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Sten Andersson, 83; Former Swedish Foreign Minister and Middle East Peace Negotiator

October 03, 2006|Jon Thurber | Times Staff Writer

Sten Sture Andersson, who as foreign minister of Sweden played a vital role in persuading Yasser Arafat to utter the "magic words" that satisfied Washington's demands to end its 13-year diplomatic boycott of the Palestine Liberation Organization, has died. He was 83.

Andersson died Sept. 16 of apparent heart failure in his native Sweden, according to news reports from Stockholm.

On Dec. 14, 1988, Arafat delivered a carefully crafted statement at a news conference in Geneva. The statement accepted two United Nations resolutions on the Middle East, renounced terrorism and affirmed the right of all parties in the conflict, including Israel, to exist "in peace and security."

Hours later in Washington, Secretary of State George P. Shultz pronounced Arafat's statement acceptable in meeting U.S. conditions that had been in place since 1975. That same day, President Reagan authorized the opening of a "substantive dialogue" with the PLO. The first U.S.-PLO meeting came two days later in Tunisia.

Those involved said Andersson was the crucial figure in the final hours leading up to Arafat's historic news conference. That morning, he was closeted with the PLO leader and his two top aides for two hours. "He told Arafat that he must read out this statement clearing up the ambiguities," a junior Swedish diplomat recalled at the time.

Until then, in the U.S. view, Arafat had failed to address the issues head on, sidestepping them again in a much-anticipated address the day before at a meeting of the U.N. General Assembly in Geneva. The session was moved there after Shultz denied Arafat a visa that would have allowed him to address the assembly in New York.

Through the days leading up to the U.N. speech, there were reports that intermediaries had given Arafat the exact language, the "magic words," that would satisfy Washington and end the diplomatic boycott.

In an 80-minute address delivered in often-flowery Arabic, Arafat "condemned terrorism in all its forms" and proposed a three-point Mideast peace plan.

The PLO thought Arafat had aced the speech and that an agreement was in the bag. But in the U.S. view, Arafat had failed to deliver.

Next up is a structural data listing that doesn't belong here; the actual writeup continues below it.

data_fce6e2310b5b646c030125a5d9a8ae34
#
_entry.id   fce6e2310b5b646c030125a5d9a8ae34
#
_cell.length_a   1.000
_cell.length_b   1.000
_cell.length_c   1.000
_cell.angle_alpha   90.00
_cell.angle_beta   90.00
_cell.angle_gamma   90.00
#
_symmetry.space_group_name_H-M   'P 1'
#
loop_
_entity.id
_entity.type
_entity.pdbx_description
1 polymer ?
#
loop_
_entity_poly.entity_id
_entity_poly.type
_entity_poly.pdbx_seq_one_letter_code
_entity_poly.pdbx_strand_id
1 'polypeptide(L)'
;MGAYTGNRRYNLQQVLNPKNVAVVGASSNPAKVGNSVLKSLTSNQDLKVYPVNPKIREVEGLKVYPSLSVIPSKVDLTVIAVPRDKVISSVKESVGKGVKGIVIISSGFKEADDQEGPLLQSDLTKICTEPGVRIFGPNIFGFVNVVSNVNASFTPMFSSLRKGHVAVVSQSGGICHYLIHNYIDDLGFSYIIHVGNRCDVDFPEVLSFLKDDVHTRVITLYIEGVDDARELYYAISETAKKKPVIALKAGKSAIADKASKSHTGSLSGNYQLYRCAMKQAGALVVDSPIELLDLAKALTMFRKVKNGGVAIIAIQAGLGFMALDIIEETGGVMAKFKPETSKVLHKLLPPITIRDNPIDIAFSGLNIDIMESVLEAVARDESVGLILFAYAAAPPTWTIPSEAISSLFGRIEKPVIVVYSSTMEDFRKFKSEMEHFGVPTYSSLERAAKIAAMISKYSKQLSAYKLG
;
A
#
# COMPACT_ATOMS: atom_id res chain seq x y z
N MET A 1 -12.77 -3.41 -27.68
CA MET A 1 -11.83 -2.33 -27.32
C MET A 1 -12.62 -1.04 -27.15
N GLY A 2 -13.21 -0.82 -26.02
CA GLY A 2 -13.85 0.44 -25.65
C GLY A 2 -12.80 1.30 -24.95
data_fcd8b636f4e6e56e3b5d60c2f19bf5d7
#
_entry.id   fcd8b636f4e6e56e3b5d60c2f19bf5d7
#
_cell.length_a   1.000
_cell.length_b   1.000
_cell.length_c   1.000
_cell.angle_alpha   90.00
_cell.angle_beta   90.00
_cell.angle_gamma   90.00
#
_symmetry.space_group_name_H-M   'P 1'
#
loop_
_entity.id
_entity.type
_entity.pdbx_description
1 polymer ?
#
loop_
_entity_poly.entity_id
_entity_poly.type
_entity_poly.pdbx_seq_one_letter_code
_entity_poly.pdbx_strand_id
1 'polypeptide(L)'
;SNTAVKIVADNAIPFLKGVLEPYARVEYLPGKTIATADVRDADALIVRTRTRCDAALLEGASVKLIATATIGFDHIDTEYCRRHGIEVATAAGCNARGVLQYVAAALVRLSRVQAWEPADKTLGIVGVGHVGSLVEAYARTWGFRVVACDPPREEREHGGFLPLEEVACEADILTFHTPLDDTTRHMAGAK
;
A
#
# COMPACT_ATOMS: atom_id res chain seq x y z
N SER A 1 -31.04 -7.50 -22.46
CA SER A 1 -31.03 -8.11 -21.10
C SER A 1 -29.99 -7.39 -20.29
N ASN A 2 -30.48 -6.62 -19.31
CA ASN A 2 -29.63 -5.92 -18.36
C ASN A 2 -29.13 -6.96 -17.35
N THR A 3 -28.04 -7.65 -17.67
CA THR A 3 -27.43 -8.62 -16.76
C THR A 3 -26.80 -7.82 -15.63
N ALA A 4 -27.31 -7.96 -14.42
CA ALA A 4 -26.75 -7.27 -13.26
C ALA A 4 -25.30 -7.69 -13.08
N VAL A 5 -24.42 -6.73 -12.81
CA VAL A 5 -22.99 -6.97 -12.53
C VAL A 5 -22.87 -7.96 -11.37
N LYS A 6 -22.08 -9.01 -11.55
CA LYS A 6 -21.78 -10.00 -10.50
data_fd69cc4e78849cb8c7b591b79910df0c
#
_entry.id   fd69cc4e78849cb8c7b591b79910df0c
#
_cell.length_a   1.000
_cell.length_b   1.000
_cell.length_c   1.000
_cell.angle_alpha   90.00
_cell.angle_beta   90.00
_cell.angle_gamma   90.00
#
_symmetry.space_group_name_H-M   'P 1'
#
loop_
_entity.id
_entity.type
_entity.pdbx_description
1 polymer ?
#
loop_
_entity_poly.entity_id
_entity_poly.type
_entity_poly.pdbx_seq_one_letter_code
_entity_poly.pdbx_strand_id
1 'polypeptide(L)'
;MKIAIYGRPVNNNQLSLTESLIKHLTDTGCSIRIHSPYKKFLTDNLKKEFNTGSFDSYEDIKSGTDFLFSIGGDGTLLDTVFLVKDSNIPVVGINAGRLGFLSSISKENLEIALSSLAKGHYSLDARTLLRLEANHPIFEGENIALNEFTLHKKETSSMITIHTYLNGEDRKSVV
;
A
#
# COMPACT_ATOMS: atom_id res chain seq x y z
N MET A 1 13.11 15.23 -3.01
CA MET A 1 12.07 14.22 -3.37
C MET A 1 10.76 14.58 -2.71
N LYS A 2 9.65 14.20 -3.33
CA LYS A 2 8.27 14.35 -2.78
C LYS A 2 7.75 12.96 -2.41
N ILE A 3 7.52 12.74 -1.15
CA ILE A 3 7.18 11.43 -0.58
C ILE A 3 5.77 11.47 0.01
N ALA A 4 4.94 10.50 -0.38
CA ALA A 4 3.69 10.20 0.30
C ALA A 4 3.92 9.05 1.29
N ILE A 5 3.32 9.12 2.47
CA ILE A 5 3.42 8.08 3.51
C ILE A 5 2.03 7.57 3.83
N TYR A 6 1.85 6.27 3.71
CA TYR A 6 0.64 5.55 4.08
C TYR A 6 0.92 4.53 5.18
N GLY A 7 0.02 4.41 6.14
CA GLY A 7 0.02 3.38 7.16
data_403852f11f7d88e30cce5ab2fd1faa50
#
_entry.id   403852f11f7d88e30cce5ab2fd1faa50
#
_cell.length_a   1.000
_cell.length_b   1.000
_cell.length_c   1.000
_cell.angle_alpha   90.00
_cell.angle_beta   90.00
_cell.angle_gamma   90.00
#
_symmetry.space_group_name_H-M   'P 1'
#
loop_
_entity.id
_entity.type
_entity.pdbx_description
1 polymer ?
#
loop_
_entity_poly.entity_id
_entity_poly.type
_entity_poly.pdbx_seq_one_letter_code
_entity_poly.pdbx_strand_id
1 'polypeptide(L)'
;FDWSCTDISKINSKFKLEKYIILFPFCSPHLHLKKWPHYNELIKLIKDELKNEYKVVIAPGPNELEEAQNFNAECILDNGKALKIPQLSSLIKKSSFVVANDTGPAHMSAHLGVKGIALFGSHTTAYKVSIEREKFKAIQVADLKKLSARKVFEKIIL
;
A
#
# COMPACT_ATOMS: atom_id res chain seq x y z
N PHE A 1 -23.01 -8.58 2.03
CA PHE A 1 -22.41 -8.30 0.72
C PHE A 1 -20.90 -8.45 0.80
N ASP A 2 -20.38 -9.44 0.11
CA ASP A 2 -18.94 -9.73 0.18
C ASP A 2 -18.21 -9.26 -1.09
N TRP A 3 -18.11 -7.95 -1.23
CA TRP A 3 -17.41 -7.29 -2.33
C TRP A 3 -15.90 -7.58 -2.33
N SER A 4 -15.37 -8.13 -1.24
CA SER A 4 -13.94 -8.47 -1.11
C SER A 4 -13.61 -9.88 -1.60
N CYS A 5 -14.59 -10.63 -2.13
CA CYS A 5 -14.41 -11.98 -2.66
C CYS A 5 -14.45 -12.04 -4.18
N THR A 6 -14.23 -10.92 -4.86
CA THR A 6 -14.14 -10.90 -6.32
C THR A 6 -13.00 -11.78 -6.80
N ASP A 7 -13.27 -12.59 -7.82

One of the sticking points was the condemnation of terrorism, which was less than the full renunciation of terrorism that the U.S. wanted from him in a public statement. In his news conference, Arafat satisfied that demand by saying, "I repeat for the record that we totally and absolutely renounce all forms of terrorism."

Andersson, Shultz told The Times recently, "created language for Arafat that helped satisfy our demands."

"He worked at it and got Arafat to say the magic words," Shultz said.

The end to the U.S. boycott marked a diplomatic victory for Andersson, one he had worked throughout the year to achieve.

Andersson had visited Israel, the West Bank and Gaza in early 1988 and was alarmed at the violence by the Intifada, the Palestinians' uprising against Israeli forces, and vowed to become actively engaged in trying to find a solution. One of the keys was bringing the U.S. into the process.

According to the Jerusalem Post account of his diplomatic efforts, Andersson believed early in the process that he needed to convince Arafat and the PLO "to play out what they had long claimed was their only card -- a statement that they had to recognize Israel's right to exist and renounce terrorism. I stressed over and over that for things to progress they had to play that card as soon as possible."

During a visit to the United States by the king and queen of Sweden in April 1988, Andersson met in Washington with Shultz and outlined an approach to get the PLO and the U.S. talking again. Shultz apparently was noncommittal to the approach, which Andersson took as a tacit yes.

Andersson also believed that hosting American Jewish leaders in private talks with PLO leaders could be helpful.

Los Angeles philanthropist Stanley K. Sheinbaum headed the American Jewish delegation to the informal meetings, which were held in Stockholm, Paris and England.

Sheinbaum said the talks were centered on the idea that the Intifada was doing nobody any good -- not Israel and certainly not the PLO.

"Andersson was very important to the process," Sheinbaum told The Times last week. "He acted as a go-between and was present at each of the meetings."

From the talks, the PLO signed a letter recognizing statehood for Israel and disavowing violence, Sheinbaum told The Times. That letter was sent on to Shultz in Washington.

The next step would be Arafat's declaration of the "magic words."

Born in Stockholm on April 20, 1923, Andersson worked for the Swedish post office while a student at the University of Stockholm. He spent most of his career in the country's Social Democratic Party apparatus. He served in Parliament for three decades and as the country's social affairs minister before being named foreign minister in 1985, a post he held until 1991.

Over the years, Andersson was described as colorful, engaging and lively, and had accumulated vast experience in negotiating during his two decades as leader of Sweden's Social Democratic Party.

He was "a delightful guy, fun and constructive," Shultz told The Times.

Andersson was in a long line of Swedes who had played a role in mediating Middle East issues. The list included Count Folke Bernadotte, who was the U.N. mediator in Palestine in 1947-48, and Dag Hammarskjold, the U.N. secretary-general who used personal diplomacy during the Suez Canal crisis in 1956.


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